Kendra and Jim split us up and show us to our rooms. My room, the Thatch cottage, is rustic wood with a palapa roof. Having survived a 4am bat visit last time I stayed in a palapa’d building, I would have rather had a real roof, but I don’t want to be a high maintenance guest. Jim says it is the most requested cottage among return guests, and points out that I have the only guest room with a fan. This fan is so useful in the extreme heat that when the wires disconnect in the middle of the night, I pull out my multi-tool and rewire it!
The accommodations are very well equipped for an atoll eco-resort. Despite the information on the web site, the unit does have a good reading light and I never need my headlamp or book light. The sheets and more important to me – pillows – are quality. The sea air deteriorates elastic, so I have to refit the bottom sheet constantly, but this is the first time I’ve been in a tropical locale with down pillows! There is a pitcher for water, 2 tables, 2 rods for hanging clothes, and 2 large towels. Candles, a clicker to light them and a large plastic container with tight lid for snacks/electronics. My “hut” has a private covered deck with chairs and a hammock. Next door is a large palapa with 2 Adirondack cushioned chairs and a lounger. Dorrith, the dive instructor, is in a similar hut next door; the rest of the guests are further away.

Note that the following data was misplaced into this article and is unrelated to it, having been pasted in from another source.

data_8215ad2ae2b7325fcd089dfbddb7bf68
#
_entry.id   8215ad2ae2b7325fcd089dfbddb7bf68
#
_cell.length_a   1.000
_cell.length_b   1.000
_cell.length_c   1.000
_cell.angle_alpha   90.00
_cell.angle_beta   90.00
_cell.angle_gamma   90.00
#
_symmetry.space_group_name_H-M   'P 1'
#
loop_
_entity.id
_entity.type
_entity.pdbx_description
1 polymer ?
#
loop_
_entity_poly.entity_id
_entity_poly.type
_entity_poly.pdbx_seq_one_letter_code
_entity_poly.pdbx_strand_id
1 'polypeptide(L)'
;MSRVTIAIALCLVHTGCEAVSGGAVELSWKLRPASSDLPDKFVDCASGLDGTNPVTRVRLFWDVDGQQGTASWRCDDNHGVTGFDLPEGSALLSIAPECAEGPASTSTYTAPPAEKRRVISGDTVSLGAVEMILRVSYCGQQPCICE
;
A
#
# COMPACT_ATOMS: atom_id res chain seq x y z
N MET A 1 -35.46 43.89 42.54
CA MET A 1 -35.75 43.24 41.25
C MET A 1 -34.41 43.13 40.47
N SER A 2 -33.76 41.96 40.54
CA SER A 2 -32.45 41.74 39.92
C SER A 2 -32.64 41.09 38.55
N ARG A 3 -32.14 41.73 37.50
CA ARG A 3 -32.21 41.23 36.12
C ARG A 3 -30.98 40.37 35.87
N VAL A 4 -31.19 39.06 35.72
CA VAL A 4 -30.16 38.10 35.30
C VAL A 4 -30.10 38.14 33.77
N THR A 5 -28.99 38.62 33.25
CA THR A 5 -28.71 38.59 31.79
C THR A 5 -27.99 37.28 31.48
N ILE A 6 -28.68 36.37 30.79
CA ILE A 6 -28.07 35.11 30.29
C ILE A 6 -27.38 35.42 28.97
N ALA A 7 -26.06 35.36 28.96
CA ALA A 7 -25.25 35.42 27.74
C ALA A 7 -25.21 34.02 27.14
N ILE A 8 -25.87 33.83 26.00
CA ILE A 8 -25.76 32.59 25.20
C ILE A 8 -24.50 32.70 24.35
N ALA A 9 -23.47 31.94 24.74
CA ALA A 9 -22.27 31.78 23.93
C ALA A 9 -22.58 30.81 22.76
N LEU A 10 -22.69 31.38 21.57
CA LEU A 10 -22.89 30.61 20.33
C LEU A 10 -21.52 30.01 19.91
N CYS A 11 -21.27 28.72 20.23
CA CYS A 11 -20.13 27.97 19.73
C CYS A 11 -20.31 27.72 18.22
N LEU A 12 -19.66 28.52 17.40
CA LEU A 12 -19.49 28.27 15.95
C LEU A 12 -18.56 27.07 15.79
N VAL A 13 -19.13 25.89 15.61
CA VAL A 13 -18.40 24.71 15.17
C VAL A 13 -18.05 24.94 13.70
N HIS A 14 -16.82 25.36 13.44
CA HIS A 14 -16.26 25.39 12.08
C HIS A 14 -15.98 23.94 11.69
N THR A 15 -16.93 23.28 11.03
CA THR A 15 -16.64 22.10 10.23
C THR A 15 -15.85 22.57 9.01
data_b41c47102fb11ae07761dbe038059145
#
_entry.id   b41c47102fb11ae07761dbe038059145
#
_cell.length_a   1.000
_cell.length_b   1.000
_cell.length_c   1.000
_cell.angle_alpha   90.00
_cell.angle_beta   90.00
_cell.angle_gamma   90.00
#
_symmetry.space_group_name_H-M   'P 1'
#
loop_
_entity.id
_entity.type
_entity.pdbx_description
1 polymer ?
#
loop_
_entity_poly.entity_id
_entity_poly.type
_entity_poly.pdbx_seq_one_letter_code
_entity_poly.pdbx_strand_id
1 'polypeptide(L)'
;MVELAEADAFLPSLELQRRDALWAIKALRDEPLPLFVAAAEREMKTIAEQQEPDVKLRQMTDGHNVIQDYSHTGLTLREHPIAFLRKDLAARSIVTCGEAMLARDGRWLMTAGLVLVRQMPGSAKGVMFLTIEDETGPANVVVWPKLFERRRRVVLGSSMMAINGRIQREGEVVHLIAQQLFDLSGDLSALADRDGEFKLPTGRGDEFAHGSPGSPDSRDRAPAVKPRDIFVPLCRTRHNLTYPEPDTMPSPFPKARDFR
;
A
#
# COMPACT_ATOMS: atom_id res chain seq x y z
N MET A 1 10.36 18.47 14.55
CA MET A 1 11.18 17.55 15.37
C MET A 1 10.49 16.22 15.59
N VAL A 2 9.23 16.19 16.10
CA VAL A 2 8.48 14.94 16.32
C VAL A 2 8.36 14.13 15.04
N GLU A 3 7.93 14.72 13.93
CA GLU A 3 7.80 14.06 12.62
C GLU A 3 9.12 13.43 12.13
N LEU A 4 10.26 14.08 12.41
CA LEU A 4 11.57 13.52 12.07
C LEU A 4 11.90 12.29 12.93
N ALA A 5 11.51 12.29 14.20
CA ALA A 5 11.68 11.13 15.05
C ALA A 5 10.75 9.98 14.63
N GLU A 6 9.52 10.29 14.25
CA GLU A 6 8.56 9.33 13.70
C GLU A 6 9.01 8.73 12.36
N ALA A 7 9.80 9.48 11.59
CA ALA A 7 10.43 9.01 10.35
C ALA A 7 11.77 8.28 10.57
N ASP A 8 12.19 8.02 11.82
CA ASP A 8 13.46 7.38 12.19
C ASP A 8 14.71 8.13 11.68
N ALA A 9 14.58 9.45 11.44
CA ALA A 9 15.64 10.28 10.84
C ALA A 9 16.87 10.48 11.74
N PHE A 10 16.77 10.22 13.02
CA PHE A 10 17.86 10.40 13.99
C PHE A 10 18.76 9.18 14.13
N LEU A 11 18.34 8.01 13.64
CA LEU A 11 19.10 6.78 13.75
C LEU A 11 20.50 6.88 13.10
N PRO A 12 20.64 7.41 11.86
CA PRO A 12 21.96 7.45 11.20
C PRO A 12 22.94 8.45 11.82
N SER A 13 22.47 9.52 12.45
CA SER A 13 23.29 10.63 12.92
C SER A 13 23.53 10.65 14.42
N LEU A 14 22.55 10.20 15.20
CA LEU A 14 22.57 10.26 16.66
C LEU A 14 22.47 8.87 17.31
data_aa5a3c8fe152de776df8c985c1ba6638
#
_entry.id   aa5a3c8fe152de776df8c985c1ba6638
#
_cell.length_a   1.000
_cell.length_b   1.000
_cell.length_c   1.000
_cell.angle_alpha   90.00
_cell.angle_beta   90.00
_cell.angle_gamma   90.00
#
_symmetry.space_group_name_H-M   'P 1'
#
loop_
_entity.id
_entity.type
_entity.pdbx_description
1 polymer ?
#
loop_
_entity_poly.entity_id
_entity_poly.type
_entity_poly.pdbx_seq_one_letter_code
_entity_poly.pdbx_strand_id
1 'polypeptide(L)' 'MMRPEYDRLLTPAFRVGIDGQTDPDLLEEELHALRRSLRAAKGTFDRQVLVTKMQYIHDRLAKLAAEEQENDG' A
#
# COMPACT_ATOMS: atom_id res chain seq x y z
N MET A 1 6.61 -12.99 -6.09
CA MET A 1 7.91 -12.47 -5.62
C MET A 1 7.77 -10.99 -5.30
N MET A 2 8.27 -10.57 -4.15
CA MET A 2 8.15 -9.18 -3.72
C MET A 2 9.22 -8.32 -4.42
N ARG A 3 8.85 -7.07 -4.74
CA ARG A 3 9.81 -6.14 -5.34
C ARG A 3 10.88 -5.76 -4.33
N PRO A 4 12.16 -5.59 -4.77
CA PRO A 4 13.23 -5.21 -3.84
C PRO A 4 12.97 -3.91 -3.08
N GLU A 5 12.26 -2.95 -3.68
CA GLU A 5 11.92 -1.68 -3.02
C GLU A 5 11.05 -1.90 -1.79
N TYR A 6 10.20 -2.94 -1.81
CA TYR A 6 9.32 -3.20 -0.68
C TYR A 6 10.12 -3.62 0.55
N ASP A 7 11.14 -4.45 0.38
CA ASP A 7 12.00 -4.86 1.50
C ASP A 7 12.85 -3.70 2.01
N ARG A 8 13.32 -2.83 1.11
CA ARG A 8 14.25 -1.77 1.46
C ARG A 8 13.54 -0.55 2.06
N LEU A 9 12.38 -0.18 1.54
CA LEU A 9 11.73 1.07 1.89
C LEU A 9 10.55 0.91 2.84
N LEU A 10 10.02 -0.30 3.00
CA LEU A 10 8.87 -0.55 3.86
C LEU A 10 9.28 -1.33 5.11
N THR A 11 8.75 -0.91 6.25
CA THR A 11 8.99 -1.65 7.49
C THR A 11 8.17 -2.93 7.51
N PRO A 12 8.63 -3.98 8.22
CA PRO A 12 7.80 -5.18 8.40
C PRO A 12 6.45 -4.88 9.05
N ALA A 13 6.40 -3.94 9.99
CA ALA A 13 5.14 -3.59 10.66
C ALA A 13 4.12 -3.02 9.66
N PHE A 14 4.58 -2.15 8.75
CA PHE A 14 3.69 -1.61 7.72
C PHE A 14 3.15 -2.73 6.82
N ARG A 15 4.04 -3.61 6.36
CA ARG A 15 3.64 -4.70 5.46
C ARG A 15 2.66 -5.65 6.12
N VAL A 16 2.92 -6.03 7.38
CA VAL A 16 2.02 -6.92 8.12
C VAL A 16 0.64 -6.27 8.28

The first afternoon, we take advantage of unusually calm weather to snorkel on the house reef behind my room. This is the reef I was counting on for my daily snorkel, based on the aerial photos of the resort, and it’s the only time it is calm enough to visit. Only 2 of the divers dive, the rest snorkel. Right away, one of the sisters alerts me to a Queen Black Durgeon. I never knew there was a Queen Black Durgeon, but it is larger and has brighter blue markings than any durgeon I’ve ever seen before. We also see about 5 lionfish.